You're doing amazing things in the healthcare space and helping people every day recover, from mental health, from addiction. That is a lot of heaviness that you probably carry, that your team carries. You've grown that company to record success. Then you have a coaching practice and you're helping other people achieve a different level. You are definitely that human that wants to give and help. That is your fundamental DNA. I could feel it shines right through.


Suneera Madhani:

And then you're like, "Oh, that's not enough. Let me also have the podcast." And I you're raising your kids. You have three kids, you're a mom, you're a wife. Your husband is an entrepreneur. I feel like we're soul sisters in everything that you're saying, but you worked hard for it too. You've been able to say, where are areas that you can learn from? What are areas you can double down on?


Suneera Madhani:

I love that you're already sitting down and planning 2022 and 2023. It's not just what's happening next year. You're planning with your family. What does success look like? And it's a good reminder for all of us to do that. It is really such a good reminder for us to be thinking forward thinking into our success and what we define as success.


Suneera Madhani:

And we don't need to be bucketed in any one category. We are multi passionate. As women, we are naturally multi passionate and it's okay to be multi passionate. I was so tired of fighting this stigma. And I used to think that maybe there was something wrong with me. Not that I wasn't fulfilled. I just wanted to do different things. My creativity wasn't pulled in different ways. Stacks is doing amazing. People are like, "Why do you need to have other podcasts? Why do you need to go do coaching and other things?" It's because this is where I thrive.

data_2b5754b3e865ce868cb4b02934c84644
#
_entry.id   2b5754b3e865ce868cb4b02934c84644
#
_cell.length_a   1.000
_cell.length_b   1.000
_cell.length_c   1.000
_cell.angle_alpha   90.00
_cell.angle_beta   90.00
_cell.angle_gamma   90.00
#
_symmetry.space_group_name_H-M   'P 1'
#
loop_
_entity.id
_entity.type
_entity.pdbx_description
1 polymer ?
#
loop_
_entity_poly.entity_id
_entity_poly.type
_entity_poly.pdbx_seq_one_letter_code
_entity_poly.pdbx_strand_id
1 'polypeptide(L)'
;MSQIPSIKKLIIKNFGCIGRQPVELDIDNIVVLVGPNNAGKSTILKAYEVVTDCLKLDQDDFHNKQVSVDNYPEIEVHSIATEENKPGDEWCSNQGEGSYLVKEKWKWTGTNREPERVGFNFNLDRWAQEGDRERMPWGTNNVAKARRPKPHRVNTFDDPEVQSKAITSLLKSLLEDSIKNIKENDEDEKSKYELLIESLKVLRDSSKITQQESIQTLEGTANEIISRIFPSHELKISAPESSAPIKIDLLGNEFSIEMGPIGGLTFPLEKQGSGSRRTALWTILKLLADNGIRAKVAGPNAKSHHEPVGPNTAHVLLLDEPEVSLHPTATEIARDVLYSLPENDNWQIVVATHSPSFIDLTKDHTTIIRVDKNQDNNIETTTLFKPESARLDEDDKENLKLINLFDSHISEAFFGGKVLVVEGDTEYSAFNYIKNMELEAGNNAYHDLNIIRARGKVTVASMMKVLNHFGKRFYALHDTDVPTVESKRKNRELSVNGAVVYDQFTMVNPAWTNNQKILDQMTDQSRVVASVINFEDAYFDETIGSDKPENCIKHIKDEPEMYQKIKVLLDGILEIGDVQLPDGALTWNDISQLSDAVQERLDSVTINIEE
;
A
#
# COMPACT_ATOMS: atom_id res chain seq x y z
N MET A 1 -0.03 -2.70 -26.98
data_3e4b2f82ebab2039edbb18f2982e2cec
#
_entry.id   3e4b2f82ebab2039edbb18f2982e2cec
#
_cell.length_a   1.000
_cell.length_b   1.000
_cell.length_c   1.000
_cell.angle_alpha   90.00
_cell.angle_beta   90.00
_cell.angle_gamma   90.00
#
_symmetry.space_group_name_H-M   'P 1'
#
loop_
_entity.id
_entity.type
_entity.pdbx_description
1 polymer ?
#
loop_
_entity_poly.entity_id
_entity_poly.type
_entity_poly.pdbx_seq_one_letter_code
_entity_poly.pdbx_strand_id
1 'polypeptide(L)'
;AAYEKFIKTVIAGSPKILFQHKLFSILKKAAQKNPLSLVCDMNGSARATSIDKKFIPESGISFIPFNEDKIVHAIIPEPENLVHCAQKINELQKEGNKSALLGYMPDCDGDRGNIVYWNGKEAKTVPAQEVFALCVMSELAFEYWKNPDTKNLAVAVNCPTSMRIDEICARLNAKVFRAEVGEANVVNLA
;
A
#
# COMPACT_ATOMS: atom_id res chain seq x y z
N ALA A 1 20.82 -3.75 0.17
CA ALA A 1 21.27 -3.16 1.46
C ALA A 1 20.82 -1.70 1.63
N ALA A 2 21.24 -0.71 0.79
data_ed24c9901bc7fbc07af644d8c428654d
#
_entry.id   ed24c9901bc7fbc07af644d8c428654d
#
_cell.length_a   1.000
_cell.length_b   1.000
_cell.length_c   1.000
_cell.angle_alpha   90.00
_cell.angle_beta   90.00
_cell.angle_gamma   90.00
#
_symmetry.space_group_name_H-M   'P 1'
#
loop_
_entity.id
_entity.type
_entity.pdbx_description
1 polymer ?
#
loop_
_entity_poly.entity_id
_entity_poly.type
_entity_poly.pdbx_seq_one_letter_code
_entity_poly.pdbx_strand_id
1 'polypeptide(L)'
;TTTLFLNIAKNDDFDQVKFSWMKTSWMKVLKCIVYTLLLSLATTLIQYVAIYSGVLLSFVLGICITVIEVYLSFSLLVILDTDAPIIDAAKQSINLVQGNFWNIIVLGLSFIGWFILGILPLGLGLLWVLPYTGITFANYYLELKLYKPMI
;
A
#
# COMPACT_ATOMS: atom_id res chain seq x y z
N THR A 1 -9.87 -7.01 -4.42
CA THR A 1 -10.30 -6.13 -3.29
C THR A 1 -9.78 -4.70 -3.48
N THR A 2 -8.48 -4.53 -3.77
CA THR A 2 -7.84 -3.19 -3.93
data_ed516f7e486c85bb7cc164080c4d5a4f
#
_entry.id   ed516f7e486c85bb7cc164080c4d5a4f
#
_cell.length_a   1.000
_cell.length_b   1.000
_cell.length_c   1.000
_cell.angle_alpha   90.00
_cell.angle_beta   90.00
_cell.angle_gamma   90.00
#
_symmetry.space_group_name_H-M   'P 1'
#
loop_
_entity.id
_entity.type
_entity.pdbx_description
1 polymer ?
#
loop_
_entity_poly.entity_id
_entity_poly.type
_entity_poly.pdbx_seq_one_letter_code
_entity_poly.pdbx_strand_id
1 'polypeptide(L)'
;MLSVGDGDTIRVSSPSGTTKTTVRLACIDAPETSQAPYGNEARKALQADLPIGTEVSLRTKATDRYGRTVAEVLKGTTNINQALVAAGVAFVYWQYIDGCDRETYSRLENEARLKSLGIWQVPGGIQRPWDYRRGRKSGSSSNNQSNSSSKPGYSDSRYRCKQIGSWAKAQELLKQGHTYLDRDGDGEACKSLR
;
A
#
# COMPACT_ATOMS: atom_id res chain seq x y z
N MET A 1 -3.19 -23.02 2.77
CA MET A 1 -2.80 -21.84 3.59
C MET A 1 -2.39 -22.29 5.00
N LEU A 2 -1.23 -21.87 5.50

Allison Walsh:

It lights you up in a different way. And that's very similar to why I love it too. And I think back in the day, one of the first courses that I took, and books. Eventually it was a book. But Marie Forleo was the first one that I really heard talk about being a multi passionate entrepreneur. And it was almost like she gave me permission to just be like, "I can do it. I can have other interests. I can love what I'm doing at ARS and also love what I'm doing in the coaching business. And they fill each other's cup."


Allison Walsh:

I have to fill out my up. Right. And you mentioned something there too, which is very true. The work that we do, people aren't calling us on their best day at Advanced Recovery Systems. They're calling us because they're hurting and they're going through a lot. And their families are struggling. And for me, I need to refill in other ways. And I think all of us do, whatever it is. You're building an empire self, like that comes with a lot of responsibility and stress and everything too. And I'm sure that the women that you work with just fuel your fire.


Suneera Madhani:

Yes.


Allison Walsh:

And you love pouring into people too. And it's like, when I can see somebody else succeed because they are learning from a lesson that maybe I learn the hard way. And it's helping them get there faster, or avoid roadblocks, or obstacles, that gives me so much joy and I love it.


Allison Walsh:

And so, I think as we look at what's next, there is always going to be several things. I don't think I could do just one at this point. It's just not the way that I'm made and I'm okay with that. And I think that we all deserve to have it all, but I think it's up to us too, to decide what is that definition for us?


Suneera Madhani:

Yes.


Allison Walsh:

And loving that and owning it. And I think that's another big piece because I can totally relate to what you said about almost that shame piece. And I think that's why it's so important that we find our tribe. And understanding that the tribe might change as you change and as you evolve. And how important it is for you to seek out other women or other people that understand what your vision is. And can appreciate it and help guide you and support you and cheer you on, because you are evolving every single day.